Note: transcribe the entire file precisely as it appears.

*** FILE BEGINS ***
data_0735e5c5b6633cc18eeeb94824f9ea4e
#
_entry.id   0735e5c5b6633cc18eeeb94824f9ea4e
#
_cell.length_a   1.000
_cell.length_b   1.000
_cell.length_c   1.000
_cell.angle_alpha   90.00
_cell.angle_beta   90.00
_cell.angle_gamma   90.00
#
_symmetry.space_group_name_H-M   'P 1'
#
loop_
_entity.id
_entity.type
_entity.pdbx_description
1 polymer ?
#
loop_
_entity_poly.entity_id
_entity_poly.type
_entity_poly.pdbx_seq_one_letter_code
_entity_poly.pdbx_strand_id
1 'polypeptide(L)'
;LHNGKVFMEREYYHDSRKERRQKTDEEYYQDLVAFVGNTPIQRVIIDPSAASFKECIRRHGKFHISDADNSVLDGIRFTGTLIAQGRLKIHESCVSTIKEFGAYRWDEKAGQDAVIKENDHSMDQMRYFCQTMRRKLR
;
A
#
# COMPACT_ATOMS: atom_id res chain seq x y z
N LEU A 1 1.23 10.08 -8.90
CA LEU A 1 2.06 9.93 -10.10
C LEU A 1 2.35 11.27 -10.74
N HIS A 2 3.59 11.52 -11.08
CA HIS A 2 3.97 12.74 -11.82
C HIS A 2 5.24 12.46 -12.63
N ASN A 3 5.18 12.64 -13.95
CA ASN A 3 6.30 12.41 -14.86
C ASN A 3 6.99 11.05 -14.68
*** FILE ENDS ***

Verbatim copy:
data_0735e5c5b6633cc18eeeb94824f9ea4e
#
_entry.id   0735e5c5b6633cc18eeeb94824f9ea4e
#
_cell.length_a   1.000
_cell.length_b   1.000
_cell.length_c   1.000
_cell.angle_alpha   90.00
_cell.angle_beta   90.00
_cell.angle_gamma   90.00
#
_symmetry.space_group_name_H-M   'P 1'
#
loop_
_entity.id
_entity.type
_entity.pdbx_description
1 polymer ?
#
loop_
_entity_poly.entity_id
_entity_poly.type
_entity_poly.pdbx_seq_one_letter_code
_entity_poly.pdbx_strand_id
1 'polypeptide(L)'
;LHNGKVFMEREYYHDSRKERRQKTDEEYYQDLVAFVGNTPIQRVIIDPSAASFKECIRRHGKFHISDADNSVLDGIRFTGTLIAQGRLKIHESCVSTIKEFGAYRWDEKAGQDAVIKENDHSMDQMRYFCQTMRRKLR
;
A
#
# COMPACT_ATOMS: atom_id res chain seq x y z
N LEU A 1 1.23 10.08 -8.90
CA LEU A 1 2.06 9.93 -10.10
C LEU A 1 2.35 11.27 -10.74
N HIS A 2 3.59 11.52 -11.08
CA HIS A 2 3.97 12.74 -11.82
C HIS A 2 5.24 12.46 -12.63
N ASN A 3 5.18 12.64 -13.95
CA ASN A 3 6.30 12.41 -14.86
C ASN A 3 6.99 11.05 -14.68